Will Shields, a former All-Pro guard for the Chiefs and a member of the team’s Hall of Fame, believes the club’s first-round draft pick, Eric Fisher, can make the transition from left tackle to right tackle.
Fisher, a left tackle at Central Michigan, may have to move to the right side if incumbent Branden Albert remains with the club. Albert, who has signed a one-year contract, has not reported to the Chiefs’ off-season program, wants a long-term deal and does not want to shift to the right side or play guard.
“Some people make it more complicated than it can be,” said Shields, a right guard during his 14-year career with the Chiefs who occasionally had to spell players at other positions, including left tackle.
“It just depends on how good you are as an athlete. How are you going to work at it to make yourself work on both sides. In high school, I played left. Then, all through college, I played right. It depends on your mental makeup of ‘Hey, can I switch sides ’ What are you going to do win a job, that’s what it comes down to.”
Shields can relate to the pressure Fisher will face. When Shields was a rookie in 1993, he was inserted in the starting lineup after a teammate’s injury in the season opener and became a starter the next week protecting Joe Montana. While new Chiefs quarterback Alex Smith is not in Montana’s class, the Chiefs have a lot invested in Smith with no experienced quarterback behind him.
“That’s where you have to figure out which one of these guys is the best to protect Alex’s back side and you go with that guy (at left tackle), and the other guy either sits on the bench or you put him on the other side, and say, ‘Hey, you have to buck up and earn that other job.”
Shields, a 12-time Pro Bowler, a member of the College Football Hall of Fame and two-time finalist for the Pro Football Hall of Fame, operates 68 Inside Sports, a fitness facility in Lenexa. His interest now is training young athletes in the Kansas City area, and on Thursday at a college sports athletic training convention, displayed and demonstrated Dynavision, a technology that is used in helping athletes develop better vision, improve hand-eye-coordination and aiding in recovery from concussions.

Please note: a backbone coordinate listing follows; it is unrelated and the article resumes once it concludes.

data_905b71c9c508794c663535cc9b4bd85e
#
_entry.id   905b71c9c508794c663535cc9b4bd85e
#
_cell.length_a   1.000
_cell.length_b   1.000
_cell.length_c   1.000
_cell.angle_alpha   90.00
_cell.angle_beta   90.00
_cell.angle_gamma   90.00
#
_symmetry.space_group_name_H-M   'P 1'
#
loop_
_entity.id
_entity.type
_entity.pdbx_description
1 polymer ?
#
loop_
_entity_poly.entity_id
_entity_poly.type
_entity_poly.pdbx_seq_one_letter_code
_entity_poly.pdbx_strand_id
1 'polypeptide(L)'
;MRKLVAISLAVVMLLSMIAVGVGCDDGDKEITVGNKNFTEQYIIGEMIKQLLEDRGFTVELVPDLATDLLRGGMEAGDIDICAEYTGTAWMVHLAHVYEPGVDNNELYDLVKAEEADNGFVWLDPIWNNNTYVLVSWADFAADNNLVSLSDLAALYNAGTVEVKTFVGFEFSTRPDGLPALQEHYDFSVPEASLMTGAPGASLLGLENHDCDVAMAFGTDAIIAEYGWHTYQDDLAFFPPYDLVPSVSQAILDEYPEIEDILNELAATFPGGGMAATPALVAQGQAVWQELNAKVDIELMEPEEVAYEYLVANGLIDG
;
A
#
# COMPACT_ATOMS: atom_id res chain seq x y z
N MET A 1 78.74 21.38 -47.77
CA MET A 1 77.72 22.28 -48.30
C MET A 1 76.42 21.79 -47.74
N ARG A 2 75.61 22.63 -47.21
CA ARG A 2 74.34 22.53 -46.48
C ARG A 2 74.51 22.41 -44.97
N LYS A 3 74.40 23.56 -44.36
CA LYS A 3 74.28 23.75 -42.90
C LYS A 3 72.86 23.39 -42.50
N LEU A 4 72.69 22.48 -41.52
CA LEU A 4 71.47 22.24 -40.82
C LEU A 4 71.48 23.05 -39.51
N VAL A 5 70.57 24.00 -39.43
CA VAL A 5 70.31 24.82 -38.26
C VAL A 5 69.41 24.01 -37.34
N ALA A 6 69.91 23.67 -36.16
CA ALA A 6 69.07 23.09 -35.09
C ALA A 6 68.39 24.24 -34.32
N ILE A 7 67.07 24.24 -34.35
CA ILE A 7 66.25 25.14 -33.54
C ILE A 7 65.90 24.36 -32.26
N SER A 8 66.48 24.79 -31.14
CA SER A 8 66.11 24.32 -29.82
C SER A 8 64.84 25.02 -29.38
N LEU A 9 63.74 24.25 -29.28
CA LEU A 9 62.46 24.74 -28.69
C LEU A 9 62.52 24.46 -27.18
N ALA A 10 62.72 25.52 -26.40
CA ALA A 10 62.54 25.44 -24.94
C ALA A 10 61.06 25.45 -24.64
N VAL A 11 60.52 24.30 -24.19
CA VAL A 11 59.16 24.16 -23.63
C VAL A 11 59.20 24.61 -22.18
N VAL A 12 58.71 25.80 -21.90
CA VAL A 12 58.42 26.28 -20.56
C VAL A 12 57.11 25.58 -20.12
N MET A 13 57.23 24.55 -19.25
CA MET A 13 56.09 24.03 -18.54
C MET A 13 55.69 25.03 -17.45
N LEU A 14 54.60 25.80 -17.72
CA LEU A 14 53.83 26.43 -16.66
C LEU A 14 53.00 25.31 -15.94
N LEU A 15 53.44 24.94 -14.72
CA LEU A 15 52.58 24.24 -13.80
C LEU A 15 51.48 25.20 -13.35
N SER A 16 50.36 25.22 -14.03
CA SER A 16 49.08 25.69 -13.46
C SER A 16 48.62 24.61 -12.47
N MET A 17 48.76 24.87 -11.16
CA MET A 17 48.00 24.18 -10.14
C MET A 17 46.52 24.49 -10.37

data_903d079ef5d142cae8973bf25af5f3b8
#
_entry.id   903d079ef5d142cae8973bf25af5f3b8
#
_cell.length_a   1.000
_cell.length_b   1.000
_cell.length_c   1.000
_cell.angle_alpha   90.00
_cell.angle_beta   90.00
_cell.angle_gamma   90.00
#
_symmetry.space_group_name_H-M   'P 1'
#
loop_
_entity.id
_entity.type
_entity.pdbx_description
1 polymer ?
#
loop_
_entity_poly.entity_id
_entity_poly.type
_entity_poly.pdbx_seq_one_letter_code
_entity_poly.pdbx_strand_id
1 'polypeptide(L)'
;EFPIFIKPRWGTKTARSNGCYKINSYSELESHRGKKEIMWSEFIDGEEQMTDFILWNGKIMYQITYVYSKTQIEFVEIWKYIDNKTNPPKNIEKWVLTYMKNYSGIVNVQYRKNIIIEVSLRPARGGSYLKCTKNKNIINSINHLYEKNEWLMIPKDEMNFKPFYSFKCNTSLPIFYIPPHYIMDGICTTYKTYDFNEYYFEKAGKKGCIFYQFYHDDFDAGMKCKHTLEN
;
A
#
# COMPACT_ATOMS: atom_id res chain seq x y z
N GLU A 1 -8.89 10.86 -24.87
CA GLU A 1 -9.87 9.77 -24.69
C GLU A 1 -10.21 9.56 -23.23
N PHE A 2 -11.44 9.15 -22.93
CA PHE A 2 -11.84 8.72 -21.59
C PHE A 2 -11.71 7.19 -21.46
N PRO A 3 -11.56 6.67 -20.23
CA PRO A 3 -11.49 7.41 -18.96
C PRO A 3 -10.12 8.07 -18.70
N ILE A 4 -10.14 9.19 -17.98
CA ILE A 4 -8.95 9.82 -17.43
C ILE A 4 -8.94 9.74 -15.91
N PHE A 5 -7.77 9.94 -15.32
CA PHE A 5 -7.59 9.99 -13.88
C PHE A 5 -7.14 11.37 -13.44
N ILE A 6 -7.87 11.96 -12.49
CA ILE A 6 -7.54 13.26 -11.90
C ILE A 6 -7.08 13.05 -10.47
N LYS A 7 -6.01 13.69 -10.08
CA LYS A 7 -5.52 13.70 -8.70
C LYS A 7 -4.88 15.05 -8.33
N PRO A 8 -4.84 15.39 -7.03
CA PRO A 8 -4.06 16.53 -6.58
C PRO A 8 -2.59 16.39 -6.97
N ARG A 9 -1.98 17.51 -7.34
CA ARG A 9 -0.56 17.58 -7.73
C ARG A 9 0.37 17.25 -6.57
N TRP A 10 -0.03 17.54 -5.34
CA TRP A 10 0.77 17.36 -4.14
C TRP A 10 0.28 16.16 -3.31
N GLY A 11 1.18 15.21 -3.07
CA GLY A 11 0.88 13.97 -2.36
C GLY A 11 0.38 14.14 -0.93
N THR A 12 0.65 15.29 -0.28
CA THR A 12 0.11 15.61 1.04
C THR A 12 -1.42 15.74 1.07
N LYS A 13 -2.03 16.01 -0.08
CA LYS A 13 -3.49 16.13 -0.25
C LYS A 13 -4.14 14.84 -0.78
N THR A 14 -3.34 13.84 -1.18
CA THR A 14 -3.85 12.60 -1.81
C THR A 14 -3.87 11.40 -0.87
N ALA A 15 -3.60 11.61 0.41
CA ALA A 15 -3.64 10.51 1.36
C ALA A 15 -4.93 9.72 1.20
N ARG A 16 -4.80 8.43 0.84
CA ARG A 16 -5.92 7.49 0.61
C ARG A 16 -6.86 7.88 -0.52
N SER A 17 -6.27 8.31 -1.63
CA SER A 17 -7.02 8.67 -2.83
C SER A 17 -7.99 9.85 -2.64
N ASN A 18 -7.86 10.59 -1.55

“We can do base lines, and we can do post-concussion testing,” Shields said of the Dynavision, which is a board studded with blinking lights that requires athletes to slap each light as it blinks. “We can help with peripheral vision. When (athletes) start getting stress, we start focusing in on small spots. We’re trying to teach people to relax when they’re under stress, they can see everything. We talk about people having court vision they’re able to see a lot more. We can actually train that to help with their vision.
“Baseball is one of our key sports we’re training with it hand-eye-coordination, to be able to track the ball that’s what this machine can help you do.”
Dynavision is used by some NFL and college teams and was used by players who prepared for the NFL Scouting Combine, but it’s important for Shields that those at the youth level train safely and responsibility.
“I want kids to enjoy being a kid,” said Shields, whose household has three athletes playing college basketball. “To be able to play the game, but also be safe while they do it, and that’s the most important part, but also to make sure they enjoy the sport.”